A Michigan restaurant has temporarily closed while authorities investigate an outbreak of Salmonella saintpaul that has sickened at least 26 people in the state as well as others in Ohio and Illinois.
The Oakland County Health Division in Pontiac, MI, did not name the Rochester, MI, restaurant in a notice posted Friday.
“The ongoing investigation suggests that the salmonella is being spread through personal contact,” Pamela Hackert, chief of medical services at the Health Division, said in the notice. “Residents are reminded to wash their hands thoroughly before every meal and after using the restroom.”
Hackert and other Oakland County officials are investigating 15 confirmed cases of Salmonella saintpaul. Other Michigan counties have confirmed cases, as have public health officials in Ohio and Illinois, according to the Oakland County notice.
Media in Michigan, including the Detroit Free Press newspaper reported Friday that the Rojo Mexican Bistro on Main Street in Rochester had voluntarily closed because of the outbreak. Operations at two other Rojo locations were reportedly not interrupted.
Hackert told the newspaper investigators have not directly tied the Rochester location to the Salmonella infections, but several outbreak victims have reported eating there before becoming ill.
“We have done 51 food samples and 60 environment samples and never found it,” the Detroit Free Press reported Hackert said of the investigators’ work at the Rojo location on Main Street.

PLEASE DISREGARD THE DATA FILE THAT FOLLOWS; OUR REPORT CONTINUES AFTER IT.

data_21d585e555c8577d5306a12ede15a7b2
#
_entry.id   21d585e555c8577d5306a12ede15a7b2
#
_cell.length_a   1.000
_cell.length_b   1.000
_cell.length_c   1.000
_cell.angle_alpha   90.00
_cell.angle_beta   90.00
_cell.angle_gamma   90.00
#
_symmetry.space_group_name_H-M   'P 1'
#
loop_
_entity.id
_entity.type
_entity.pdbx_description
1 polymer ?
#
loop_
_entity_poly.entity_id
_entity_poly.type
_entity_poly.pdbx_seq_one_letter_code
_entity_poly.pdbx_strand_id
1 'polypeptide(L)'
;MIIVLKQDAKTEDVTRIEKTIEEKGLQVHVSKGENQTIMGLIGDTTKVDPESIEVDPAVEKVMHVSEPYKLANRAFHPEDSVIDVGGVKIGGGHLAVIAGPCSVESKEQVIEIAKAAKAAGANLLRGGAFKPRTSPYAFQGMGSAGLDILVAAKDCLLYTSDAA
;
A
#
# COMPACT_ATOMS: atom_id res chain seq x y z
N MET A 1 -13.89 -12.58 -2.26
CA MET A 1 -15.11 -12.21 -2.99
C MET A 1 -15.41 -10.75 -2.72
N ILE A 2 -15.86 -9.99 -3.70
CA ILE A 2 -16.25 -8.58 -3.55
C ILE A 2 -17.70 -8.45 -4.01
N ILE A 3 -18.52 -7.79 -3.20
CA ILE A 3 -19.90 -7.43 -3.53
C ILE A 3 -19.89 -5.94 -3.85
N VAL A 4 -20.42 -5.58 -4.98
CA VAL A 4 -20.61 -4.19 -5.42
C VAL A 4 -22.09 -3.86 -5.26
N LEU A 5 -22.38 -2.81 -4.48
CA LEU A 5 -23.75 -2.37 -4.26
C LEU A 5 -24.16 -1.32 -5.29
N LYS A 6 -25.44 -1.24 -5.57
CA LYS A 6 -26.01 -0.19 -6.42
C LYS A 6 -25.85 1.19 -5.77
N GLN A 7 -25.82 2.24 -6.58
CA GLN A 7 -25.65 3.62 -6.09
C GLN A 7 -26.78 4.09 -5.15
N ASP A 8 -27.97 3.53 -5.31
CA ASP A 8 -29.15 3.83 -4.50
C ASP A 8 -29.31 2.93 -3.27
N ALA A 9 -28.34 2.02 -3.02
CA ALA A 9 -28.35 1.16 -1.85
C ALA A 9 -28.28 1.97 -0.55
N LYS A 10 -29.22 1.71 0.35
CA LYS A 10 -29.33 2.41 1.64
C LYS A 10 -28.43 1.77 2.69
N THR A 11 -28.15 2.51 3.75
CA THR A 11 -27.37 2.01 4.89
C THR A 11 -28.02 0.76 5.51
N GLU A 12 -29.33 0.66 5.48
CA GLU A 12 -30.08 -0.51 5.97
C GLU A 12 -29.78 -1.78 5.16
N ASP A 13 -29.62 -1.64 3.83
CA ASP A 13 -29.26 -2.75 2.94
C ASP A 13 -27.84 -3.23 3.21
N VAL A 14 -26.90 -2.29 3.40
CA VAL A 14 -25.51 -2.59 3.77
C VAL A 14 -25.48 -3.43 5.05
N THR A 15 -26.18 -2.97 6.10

Hackert told the Detroit Free Press that public health officers were investigating some restaurants that had been visited by more than one of the outbreak victims, but she declined to name the restaurants. She said owners of the closed restaurant have been cooperating with investigators.
Neither the Ohio nor Illinois state health departments had posted any public notices about Salmonella saintpaul investigations in their states. Similarly, neither the Food and Drug Administration not The Centers for Disease Control and Prevention have posted any information about the multi-state outbreak or the investigation.
Anyone who has eaten at the Rojo location in Rochester recently and developed symptoms of Salmonella infection should immediately seek medical attention and tell their doctors of the possible exposure.
Most people develop diarrhea, fever and abdominal cramps 12-72 hours after infection, according to the Oakland County notice. The illness usually lasts four to seven days, and most people recover without treatment. Infants, elderly people and people with impaired immune systems are at a higher risk of developing severe illness.
The county health department offered the following tips to reduce the risk of contracting salmonella:
Handwashing is essential and one of the most effective ways to prevent the spread of infection. Wash hands thoroughly, especially after using the bathroom, changing diapers, and before preparing and eating food. Rub hands vigorously with soap and warm running water for at least 20 seconds.
- Wash hands with soap after handling reptiles, birds, or baby chicks, and after contact with pet feces.
- Clean and disinfect all surface areas if someone in the household or workplace has symptoms, especially areas such as toilets, sinks, trashcans, doorknobs and faucet handles.
- Do not prepare food if you have symptoms and refrain from food preparation for at least three days after symptoms have ended, or two weeks after onset of clinical symptoms, whichever is longer.
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